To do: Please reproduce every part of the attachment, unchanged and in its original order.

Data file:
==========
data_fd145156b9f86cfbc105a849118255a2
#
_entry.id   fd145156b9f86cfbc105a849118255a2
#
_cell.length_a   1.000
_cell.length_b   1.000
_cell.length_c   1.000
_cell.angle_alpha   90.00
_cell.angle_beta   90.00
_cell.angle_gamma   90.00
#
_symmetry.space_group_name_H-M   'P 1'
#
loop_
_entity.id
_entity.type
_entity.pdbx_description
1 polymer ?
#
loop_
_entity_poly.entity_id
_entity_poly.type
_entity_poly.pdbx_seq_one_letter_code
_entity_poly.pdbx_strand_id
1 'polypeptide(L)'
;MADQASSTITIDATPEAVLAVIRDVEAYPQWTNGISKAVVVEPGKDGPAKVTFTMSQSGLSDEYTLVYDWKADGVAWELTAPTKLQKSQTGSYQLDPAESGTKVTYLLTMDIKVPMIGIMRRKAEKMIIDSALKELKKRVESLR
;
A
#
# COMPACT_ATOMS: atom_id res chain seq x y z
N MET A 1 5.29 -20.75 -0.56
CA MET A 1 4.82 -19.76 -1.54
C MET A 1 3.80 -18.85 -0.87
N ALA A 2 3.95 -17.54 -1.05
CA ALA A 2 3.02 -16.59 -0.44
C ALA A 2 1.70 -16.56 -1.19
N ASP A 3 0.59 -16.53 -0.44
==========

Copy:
data_fd145156b9f86cfbc105a849118255a2
#
_entry.id   fd145156b9f86cfbc105a849118255a2
#
_cell.length_a   1.000
_cell.length_b   1.000
_cell.length_c   1.000
_cell.angle_alpha   90.00
_cell.angle_beta   90.00
_cell.angle_gamma   90.00
#
_symmetry.space_group_name_H-M   'P 1'
#
loop_
_entity.id
_entity.type
_entity.pdbx_description
1 polymer ?
#
loop_
_entity_poly.entity_id
_entity_poly.type
_entity_poly.pdbx_seq_one_letter_code
_entity_poly.pdbx_strand_id
1 'polypeptide(L)'
;MADQASSTITIDATPEAVLAVIRDVEAYPQWTNGISKAVVVEPGKDGPAKVTFTMSQSGLSDEYTLVYDWKADGVAWELTAPTKLQKSQTGSYQLDPAESGTKVTYLLTMDIKVPMIGIMRRKAEKMIIDSALKELKKRVESLR
;
A
#
# COMPACT_ATOMS: atom_id res chain seq x y z
N MET A 1 5.29 -20.75 -0.56
CA MET A 1 4.82 -19.76 -1.54
C MET A 1 3.80 -18.85 -0.87
N ALA A 2 3.95 -17.54 -1.05
CA ALA A 2 3.02 -16.59 -0.44
C ALA A 2 1.70 -16.56 -1.19
N ASP A 3 0.59 -16.53 -0.44